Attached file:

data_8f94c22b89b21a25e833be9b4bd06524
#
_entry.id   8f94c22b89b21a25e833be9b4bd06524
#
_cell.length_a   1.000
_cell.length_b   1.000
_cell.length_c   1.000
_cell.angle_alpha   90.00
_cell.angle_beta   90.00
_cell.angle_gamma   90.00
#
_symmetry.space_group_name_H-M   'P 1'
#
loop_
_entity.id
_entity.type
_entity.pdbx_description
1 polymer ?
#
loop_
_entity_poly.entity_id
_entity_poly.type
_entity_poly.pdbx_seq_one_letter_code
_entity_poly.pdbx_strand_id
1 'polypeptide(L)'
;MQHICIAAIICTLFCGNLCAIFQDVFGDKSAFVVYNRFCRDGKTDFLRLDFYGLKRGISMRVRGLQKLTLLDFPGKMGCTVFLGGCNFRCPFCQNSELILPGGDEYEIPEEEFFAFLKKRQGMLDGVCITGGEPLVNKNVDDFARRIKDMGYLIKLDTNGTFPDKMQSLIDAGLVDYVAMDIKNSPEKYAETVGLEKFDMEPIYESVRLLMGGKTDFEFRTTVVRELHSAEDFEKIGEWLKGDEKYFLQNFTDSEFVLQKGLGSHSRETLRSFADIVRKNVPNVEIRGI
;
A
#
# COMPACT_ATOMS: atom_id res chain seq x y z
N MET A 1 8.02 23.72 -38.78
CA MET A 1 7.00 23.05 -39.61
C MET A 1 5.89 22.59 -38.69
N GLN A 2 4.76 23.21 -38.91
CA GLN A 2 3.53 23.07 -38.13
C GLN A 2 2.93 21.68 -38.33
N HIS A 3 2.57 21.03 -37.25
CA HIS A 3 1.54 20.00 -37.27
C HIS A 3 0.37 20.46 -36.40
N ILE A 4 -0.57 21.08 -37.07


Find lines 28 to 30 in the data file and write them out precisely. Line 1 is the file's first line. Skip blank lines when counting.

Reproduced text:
A
#
# COMPACT_ATOMS: atom_id res chain seq x y z